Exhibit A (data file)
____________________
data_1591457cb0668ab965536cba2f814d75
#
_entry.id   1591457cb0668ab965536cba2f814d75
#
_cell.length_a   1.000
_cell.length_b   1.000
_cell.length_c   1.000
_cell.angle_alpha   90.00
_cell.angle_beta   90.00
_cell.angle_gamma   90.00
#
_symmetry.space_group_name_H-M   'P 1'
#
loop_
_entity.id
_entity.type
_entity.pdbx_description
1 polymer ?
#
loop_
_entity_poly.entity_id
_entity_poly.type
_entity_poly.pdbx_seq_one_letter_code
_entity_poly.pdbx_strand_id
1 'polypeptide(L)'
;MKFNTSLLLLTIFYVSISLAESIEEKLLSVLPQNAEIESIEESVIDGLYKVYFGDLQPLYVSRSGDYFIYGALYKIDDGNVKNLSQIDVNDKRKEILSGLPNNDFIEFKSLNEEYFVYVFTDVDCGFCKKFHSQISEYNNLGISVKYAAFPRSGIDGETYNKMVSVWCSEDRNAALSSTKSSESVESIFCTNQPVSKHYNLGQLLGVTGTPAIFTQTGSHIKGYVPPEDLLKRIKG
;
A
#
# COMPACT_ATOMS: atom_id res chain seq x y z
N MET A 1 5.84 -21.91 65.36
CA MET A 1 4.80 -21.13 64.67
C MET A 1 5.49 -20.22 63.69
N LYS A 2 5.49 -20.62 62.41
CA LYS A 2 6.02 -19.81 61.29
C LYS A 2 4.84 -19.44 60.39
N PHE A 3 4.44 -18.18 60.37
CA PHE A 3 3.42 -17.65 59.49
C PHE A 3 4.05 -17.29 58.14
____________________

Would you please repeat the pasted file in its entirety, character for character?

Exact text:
data_1591457cb0668ab965536cba2f814d75
#
_entry.id   1591457cb0668ab965536cba2f814d75
#
_cell.length_a   1.000
_cell.length_b   1.000
_cell.length_c   1.000
_cell.angle_alpha   90.00
_cell.angle_beta   90.00
_cell.angle_gamma   90.00
#
_symmetry.space_group_name_H-M   'P 1'
#
loop_
_entity.id
_entity.type
_entity.pdbx_description
1 polymer ?
#
loop_
_entity_poly.entity_id
_entity_poly.type
_entity_poly.pdbx_seq_one_letter_code
_entity_poly.pdbx_strand_id
1 'polypeptide(L)'
;MKFNTSLLLLTIFYVSISLAESIEEKLLSVLPQNAEIESIEESVIDGLYKVYFGDLQPLYVSRSGDYFIYGALYKIDDGNVKNLSQIDVNDKRKEILSGLPNNDFIEFKSLNEEYFVYVFTDVDCGFCKKFHSQISEYNNLGISVKYAAFPRSGIDGETYNKMVSVWCSEDRNAALSSTKSSESVESIFCTNQPVSKHYNLGQLLGVTGTPAIFTQTGSHIKGYVPPEDLLKRIKG
;
A
#
# COMPACT_ATOMS: atom_id res chain seq x y z
N MET A 1 5.84 -21.91 65.36
CA MET A 1 4.80 -21.13 64.67
C MET A 1 5.49 -20.22 63.69
N LYS A 2 5.49 -20.62 62.41
CA LYS A 2 6.02 -19.81 61.29
C LYS A 2 4.84 -19.44 60.39
N PHE A 3 4.44 -18.18 60.37
CA PHE A 3 3.42 -17.65 59.49
C PHE A 3 4.05 -17.29 58.14